In the more than three years of its existence, about 110 posts have been published on this blog. While blogging has unfortunately been light in recent times around here, the upside of the data- and analysis-heavy format of our posts is that they rarely lose their relevance with time, making the perusal of our old posts well worth the time.
To help readers search through our archives, below is a list of what I consider to be some of the best content we’ve published. They’re not necessarily our most popular posts, but I think they offer a good dive into human biodiversity, in particular our perennial favorite topic of IQ differences between groups. The list is in the order of original publication.
The social and economic status of black Americans has improved substantially over the last 100 years. How has this affected the IQ gap between blacks and whites? Chuck’s analysis of that question is based on the most comprehensive collection of data ever published on this topic.
This is by far the most popular post in the history of this blog. It’s a critique of Cosma Shalizi’s well-known anti-g disquisition. I think my defense of g holds up well. At the very least, it offers a good critical overview of various fallacious arguments that are commonly used to attack the idea that human intelligence is substantially unidimensional.
The technology to give definitive answers to many of the questions we’ve examined over the years on this blog already exists, but these new methods have not been taken up by those who could have done it. This post describes how sibling differences in genomic ancestry could be used to study racial differences.
It is often asserted that the causes of black-white IQ differences lie in unequal educational opportunities and experiences of racism. If that were true, we might expect the gap to not emerge until school age and until children are old enough to experience and understand racial discrimination. Jason’s thorough analysis indicates, perhaps surprisingly, that the full one standard deviation gap is already present at age 3 and has not budged over the last 50 years. This post is named “Part 1”; hopefully we’ll see the second part some day.
As Steve Sailer has noted, Jason’s Global IQ series is “one of the heroic works of independent scholarship of our time.” This installment, on Puerto Rico, is my favorite because of its extraordinary depth and thoroughness. It comes with interesting historical tidbits about political ire aroused by test score gaps.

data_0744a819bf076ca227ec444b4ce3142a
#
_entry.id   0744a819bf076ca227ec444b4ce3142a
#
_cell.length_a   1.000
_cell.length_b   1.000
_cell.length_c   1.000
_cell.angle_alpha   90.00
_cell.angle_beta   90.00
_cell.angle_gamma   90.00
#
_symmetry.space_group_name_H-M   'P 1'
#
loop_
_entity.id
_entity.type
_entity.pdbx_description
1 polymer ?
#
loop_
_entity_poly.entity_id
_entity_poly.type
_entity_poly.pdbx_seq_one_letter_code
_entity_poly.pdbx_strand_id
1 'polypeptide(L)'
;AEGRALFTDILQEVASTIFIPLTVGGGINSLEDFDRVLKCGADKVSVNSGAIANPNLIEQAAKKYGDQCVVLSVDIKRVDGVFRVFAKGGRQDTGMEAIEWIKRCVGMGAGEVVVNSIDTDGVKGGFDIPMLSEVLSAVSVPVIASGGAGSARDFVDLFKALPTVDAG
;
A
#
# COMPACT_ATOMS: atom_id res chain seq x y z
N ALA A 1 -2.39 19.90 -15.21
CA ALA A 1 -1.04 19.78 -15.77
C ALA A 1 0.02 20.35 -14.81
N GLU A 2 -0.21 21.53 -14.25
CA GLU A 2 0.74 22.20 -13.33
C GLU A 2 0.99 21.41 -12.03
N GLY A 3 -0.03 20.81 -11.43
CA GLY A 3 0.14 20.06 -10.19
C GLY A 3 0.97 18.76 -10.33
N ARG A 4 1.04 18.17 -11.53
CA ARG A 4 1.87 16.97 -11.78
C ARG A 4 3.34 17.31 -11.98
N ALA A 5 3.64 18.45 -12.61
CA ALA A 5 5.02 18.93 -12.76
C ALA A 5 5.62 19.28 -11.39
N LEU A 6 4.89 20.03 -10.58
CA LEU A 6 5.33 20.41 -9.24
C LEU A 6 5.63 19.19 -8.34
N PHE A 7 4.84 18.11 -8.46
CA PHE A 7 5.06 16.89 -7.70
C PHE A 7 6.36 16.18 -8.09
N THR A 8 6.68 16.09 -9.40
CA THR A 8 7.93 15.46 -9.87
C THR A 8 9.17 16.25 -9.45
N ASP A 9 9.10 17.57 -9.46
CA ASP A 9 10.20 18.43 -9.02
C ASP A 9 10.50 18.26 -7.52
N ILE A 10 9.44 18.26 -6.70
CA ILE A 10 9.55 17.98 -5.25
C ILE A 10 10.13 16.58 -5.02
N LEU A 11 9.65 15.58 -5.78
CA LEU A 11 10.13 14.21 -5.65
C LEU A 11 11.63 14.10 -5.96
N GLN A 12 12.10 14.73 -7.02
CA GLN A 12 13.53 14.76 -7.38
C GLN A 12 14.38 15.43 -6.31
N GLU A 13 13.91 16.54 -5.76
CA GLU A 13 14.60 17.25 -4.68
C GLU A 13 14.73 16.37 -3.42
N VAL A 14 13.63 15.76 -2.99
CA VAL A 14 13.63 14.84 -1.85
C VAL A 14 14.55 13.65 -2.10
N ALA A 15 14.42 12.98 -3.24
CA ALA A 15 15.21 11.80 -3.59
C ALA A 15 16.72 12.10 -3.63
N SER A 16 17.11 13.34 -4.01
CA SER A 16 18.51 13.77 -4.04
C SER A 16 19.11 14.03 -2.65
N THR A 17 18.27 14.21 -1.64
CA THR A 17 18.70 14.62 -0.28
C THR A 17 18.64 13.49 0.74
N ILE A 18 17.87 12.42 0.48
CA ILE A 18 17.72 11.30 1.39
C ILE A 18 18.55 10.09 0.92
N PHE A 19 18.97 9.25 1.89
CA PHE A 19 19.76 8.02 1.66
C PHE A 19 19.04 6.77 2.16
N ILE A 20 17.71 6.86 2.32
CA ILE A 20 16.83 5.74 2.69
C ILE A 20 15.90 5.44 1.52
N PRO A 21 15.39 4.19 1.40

While not about human biodiversity per se, Meng Hu’s strident critique of the misleading use of the R-squared statistic is one of our most popular posts, still getting new readers every day.
This long article, originally published in Open Differential Psychology, is a critique of an article by philosopher Jonathan Kaplan. He is one of those authors whose main charm is that they are often not merely incorrect but are aggressively and demonstrably mistaken in their views. Critiquing Kaplan’s article offered me a convenient framework for a thorough discussion of the reasons why IQ differences between white and black Americans cannot easily be ascribed to commonly hypothesized environmental causes such as racism.
To commemorate the 20th anniversary of the publication of The Bell Curve, Meng Hu wrote this appreciation of the book. It takes the form of an analysis of what was the best of the generally lousy books published in response to Herrnstein and Murray’s work.
Here’s a (relatively) pithy elaboration of the concept of race for those for whom Chuck’s magnum opus on the topic is too much to bite off.
How much is IQ worth in sheer dollar terms? This posts looks into the association between IQ and lifetime income, arguing that the effect of IQ on personal income is larger than what some researchers have suggested. I recently updated the post to make some of the statistics easier to understand, so if you had trouble understanding something about it the first time around, give it a reread.